Seeing your child ill in hospital is one of the most difficult things you will encounter. Whether a premature baby or a teenager approaching adulthood, seeing your child dependent on the expertise of a hospital team to save their lives is the most vulnerable you may ever feel. Your priority is their recovery and wellbeing. Your waking thoughts are focused on charts, stats and test results. You measure time in doctors’ rounds and nurses’ handovers. You may be going home to sleep, creeping into parent accommodation or camping out on a folding hospital bed. You get through it, because you have to, and your child needs the constant in their life to be well, constant.
If you are lucky, like I am, then you will have people around you in life who want to help. People who want to support you and make sure you are fit and well for your child. They will check in on your child’s progress, but they will also be concerned for you. Unless they are medical specialists, there is often little they can do to actually help the child.
If someone you care about is currently spending time with their child in hospital, you may not know how best to help, even if you really want to. You might be worried about causing offence, appearing nosey or interfering. Imagining yourself in the situation might provide clarity. There are things that have undoubtedly helped me. I am fortunate enough to be able to share a list of kind things my friends and family have thought of. I want to share them – as a resource for those facing spending time with their children in hospital, for their loved ones and as a reminder to me, should any of my friends ever need the same in return.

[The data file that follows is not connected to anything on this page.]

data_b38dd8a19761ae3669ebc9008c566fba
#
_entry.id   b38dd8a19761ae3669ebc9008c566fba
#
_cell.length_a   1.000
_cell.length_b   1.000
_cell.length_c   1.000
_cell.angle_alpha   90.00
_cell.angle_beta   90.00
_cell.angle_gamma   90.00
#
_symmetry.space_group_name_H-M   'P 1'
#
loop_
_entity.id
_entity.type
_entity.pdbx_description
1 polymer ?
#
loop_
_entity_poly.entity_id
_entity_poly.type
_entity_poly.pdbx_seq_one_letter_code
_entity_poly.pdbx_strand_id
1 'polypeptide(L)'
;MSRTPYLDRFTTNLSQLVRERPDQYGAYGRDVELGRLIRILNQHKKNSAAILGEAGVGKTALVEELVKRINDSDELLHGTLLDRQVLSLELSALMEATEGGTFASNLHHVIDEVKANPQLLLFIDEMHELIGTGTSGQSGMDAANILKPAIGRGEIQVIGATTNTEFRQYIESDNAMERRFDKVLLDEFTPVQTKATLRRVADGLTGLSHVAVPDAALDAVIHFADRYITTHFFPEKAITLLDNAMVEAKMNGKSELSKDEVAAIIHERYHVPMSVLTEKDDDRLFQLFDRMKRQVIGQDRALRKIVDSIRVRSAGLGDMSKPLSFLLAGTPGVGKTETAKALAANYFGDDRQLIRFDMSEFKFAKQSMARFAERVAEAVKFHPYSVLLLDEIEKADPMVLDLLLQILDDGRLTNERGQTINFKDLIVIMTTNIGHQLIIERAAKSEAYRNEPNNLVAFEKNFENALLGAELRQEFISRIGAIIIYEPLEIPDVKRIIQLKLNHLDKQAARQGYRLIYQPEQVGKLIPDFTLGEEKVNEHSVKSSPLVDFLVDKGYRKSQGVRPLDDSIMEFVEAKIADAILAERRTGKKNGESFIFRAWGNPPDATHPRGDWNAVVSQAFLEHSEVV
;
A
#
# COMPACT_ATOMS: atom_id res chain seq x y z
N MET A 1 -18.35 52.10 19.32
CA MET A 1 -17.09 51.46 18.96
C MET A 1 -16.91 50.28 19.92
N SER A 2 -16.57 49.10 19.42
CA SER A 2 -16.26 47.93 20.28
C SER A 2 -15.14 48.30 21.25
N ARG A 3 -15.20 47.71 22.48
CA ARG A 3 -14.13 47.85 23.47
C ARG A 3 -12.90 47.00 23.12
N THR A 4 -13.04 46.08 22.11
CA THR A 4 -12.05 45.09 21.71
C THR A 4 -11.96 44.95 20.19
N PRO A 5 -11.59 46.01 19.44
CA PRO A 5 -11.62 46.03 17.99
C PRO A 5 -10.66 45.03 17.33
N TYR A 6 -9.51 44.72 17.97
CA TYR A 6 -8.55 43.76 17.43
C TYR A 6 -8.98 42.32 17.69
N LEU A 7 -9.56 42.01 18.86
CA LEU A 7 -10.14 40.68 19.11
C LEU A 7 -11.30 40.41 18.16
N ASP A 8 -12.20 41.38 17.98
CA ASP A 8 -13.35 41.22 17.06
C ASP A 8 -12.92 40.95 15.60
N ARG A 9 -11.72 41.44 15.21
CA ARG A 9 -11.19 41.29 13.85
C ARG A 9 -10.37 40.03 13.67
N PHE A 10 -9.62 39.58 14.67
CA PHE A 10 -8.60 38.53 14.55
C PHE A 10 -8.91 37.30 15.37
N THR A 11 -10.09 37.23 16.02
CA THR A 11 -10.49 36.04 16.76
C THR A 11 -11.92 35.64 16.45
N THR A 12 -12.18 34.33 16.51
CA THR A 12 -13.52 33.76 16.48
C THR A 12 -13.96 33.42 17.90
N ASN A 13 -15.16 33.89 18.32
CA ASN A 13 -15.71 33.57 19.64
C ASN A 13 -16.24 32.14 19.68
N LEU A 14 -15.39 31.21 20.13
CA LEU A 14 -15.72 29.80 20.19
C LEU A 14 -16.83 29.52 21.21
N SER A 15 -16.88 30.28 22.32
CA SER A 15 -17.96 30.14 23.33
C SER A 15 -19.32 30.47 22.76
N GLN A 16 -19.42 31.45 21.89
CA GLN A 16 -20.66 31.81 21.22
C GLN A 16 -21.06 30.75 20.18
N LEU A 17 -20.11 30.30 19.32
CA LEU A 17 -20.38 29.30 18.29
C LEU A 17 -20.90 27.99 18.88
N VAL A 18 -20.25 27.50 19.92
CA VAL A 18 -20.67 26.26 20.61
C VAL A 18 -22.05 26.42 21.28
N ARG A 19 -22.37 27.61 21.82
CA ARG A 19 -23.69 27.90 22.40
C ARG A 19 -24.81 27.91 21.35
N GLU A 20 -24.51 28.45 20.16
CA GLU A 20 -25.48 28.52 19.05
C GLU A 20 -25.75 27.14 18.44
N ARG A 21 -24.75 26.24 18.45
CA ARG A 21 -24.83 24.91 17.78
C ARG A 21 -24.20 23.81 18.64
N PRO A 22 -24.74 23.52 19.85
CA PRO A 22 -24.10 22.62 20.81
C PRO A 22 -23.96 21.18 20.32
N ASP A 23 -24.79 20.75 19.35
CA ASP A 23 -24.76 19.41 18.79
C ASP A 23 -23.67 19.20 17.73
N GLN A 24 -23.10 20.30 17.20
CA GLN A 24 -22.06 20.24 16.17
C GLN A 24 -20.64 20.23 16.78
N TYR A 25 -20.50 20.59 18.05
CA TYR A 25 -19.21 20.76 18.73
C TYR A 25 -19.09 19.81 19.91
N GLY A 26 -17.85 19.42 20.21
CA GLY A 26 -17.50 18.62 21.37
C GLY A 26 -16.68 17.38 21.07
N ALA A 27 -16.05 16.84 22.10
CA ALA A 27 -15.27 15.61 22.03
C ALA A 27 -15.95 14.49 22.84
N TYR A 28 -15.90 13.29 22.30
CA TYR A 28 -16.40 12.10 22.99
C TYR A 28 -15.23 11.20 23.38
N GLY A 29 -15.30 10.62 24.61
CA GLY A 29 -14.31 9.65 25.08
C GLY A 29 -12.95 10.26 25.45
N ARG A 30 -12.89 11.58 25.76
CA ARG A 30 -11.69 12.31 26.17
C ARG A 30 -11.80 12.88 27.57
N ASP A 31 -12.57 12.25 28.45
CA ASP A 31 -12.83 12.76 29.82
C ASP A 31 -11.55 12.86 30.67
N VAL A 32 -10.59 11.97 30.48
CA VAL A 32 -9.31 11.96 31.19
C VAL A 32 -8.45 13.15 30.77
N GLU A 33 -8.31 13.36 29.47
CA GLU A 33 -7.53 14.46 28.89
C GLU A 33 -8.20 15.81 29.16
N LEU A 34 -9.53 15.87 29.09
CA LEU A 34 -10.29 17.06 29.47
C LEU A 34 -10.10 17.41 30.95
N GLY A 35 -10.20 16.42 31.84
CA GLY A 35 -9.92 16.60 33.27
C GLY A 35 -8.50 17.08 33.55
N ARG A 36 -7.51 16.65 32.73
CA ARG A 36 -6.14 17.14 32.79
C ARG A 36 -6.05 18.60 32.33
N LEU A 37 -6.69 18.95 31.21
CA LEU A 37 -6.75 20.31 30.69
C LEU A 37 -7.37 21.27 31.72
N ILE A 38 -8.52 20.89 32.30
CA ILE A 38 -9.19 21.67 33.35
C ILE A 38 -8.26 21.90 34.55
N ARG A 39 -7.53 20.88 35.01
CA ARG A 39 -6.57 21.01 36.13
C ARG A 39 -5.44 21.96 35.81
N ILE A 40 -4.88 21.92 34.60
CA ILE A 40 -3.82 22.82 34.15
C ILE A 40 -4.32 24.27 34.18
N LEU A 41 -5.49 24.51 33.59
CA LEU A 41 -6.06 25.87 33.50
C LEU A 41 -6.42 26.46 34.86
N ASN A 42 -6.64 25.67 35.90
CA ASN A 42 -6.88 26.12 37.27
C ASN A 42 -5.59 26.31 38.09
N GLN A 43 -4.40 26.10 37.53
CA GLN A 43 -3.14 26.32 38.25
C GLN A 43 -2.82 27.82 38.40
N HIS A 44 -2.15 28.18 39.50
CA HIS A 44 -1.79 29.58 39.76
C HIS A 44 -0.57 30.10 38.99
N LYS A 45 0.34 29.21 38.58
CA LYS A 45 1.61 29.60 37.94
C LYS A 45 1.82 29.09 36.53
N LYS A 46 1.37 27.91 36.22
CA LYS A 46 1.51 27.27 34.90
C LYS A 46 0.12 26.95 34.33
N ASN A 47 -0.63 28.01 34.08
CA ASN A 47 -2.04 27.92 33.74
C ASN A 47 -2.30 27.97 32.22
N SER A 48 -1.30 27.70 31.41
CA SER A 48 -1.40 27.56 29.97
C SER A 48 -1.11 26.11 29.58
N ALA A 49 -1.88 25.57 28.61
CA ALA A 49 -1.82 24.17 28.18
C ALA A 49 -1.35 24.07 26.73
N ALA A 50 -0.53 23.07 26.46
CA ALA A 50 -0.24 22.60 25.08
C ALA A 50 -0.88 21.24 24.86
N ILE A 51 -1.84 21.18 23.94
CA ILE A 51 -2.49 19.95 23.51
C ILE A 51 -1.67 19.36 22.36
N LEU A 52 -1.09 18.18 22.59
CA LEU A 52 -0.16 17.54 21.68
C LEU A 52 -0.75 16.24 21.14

- Offer to stop by for coffee – not necessarily to visit the child, but to encourage the parent to take a break.
- Prepare little care packs – hand cream, lip balm, cereal bars or snacks, magazines or puzzle books and hand gel are all useful things to have in your bag. Miniature toiletries can be useful if staying in hospital accommodation.
- Offer to do chores at home – taking the bins out or clearing out the fridge. Cleaning can be a personal thing but with discretion and thought, it might be a well-received task.
- Send meals – good quality frozen meals are very handy after a long day at hospital and feel nourishing and comforting.
- Offer to cook – and include lots of fruit and vegetables which can be hard to come by in hospital shops and canteens.
- Send messages – check in, without expectation of a reply or detailed information but just to gently remind them that you are available for support.
- Provide a water bottle – keeping hydrated is important in hospital. A reusable water bottle keeps costs down, reduced waste and means you always have access to something to drink. Hospital staff have always been happy to provide me with refills.
- Coffee shop gift cards make good gifts – if the hospital is near a coffee shop chain, topping up a little gift card with the cost of a coffee provides a nice treat away from parent lounges when money is tight.
- Take a cushion – hospital chairs can be uncomfortable and hospital accommodation can be tired. Having a cushion or pillow from home can make you more comfortable.
- Keep your word – once you have offered to help in some way, follow through. It is easier to ask for help when you trust people not to let you down.
- Listen and nod – it is not a good time to talk about perspective or counting blessings. Gratitude can come later.
- Check in again – once the child is discharged, stay in touch. The transition home can be stressful and isolating after all the support in hospital. They might need a chat and sympathetic ear more than ever.
- If you can, support fundraising for the relevant department, ward, charity or support organisation. These groups offer specialised and invaluable assistance. They may also be aiming to prevent more children becoming ill.
- Share this list! Ask them if anything here would be helpful, either from you or another friend.
Some of the times I have spent in hospital with my little boy have been the most frightening and bleakest in my life. But having thoughtful friends and family have made it manageable and allowed me to care for myself, so I can be a good mum. I would love to hear more tips from other parents – what has helped you? Are you spending time in hospital right now – what would help?